These presentations lean towards the nutritional value of various algaes and many seaweeds but all are packed with scientific content. Some of the presentation is in French but most of it is in English. The images will help with the understanding and will deliver the intended message. The presenters are all recognized world-class leaders in their field. We rank understanding this material at the graduate to professional level due to its heavy reliance on scientific knowledge.  The link above takes you to a pdf file that may be read on our website or downloaded. It will take a minute to load, so be patient. Caution:  If you choose to download and save this file, it is approximately 10 MB and about 130 pages total.


A Dissertation on the Use of Sea Water in the Diseases of the Glands

Charles Russel, M.D.

This is one of the most, if not the most, advanced studies of its time. It was written in 1750, although this copy is dated 1760 as a 4th Edition and is bought to you through the magic of Google Books. It is a direct copy of the book itself, not a re-print, so you have to scroll through a bit of Google-speak and the cover to get to the beginning, about page 8 or 9 in the pdf file. We rate the content as high school level, all though you have to get used to the way the language was used when it was written. Keep in mind, this work is more than 250 years old. At the time, Dr. Russel envisioned sea water as the cure-all for almost any malady known to man.  For reading pleasure and research only.  We don’t endorse any of Dr. Russel’s remedies.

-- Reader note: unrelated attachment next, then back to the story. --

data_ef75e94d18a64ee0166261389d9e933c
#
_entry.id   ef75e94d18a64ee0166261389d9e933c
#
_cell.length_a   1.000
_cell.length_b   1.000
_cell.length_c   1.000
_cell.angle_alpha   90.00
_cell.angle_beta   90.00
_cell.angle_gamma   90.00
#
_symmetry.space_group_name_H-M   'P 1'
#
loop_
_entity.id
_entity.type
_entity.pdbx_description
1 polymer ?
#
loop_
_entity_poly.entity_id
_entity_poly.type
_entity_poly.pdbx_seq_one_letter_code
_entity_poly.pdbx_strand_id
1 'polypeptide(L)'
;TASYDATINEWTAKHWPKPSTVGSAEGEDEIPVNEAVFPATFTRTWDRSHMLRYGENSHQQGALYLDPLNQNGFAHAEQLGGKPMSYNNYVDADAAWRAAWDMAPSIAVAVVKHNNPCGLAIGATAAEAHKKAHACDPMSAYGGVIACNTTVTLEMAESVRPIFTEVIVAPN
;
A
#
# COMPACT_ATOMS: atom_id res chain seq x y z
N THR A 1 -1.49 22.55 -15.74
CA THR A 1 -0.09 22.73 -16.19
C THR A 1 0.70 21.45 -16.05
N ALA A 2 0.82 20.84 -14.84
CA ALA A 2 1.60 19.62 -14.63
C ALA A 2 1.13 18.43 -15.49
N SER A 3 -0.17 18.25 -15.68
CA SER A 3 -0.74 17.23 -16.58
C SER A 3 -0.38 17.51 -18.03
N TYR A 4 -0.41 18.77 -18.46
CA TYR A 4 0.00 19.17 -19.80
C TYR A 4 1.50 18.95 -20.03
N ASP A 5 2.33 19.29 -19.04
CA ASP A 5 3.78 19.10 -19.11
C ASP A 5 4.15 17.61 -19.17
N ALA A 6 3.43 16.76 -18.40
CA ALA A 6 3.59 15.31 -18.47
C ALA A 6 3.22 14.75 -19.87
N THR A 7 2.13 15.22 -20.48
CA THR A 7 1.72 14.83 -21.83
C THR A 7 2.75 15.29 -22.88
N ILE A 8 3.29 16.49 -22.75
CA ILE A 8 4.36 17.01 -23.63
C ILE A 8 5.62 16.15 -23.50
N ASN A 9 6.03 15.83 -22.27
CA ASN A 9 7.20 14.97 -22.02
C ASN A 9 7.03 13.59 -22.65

The link above takes you to a pdf file that may be read on our website or downloaded.  Caution:  If you choose to download and save this file, it is approximately 15 MB and about 360 pages total. It can take a few minutes to load.


L’eau de mer, Milieu Organique, (translated Sea Water, Organic Matrix)

René Quinton – Physiologist, doctor, biologist, aviator

This website would not be complete with reference to Quinton, often called the French Darwin. He did pioneering work studying the salt concentrations between species and the relationship of seawater to the blood in human and animal bodies. We rate this work as advanced, both due to its medical content and the fact that this document is published in French. We found this work on aka the Wayback Machine, but various reprints can be found on Amazon. There may be an English translation out there but we were not able to find it.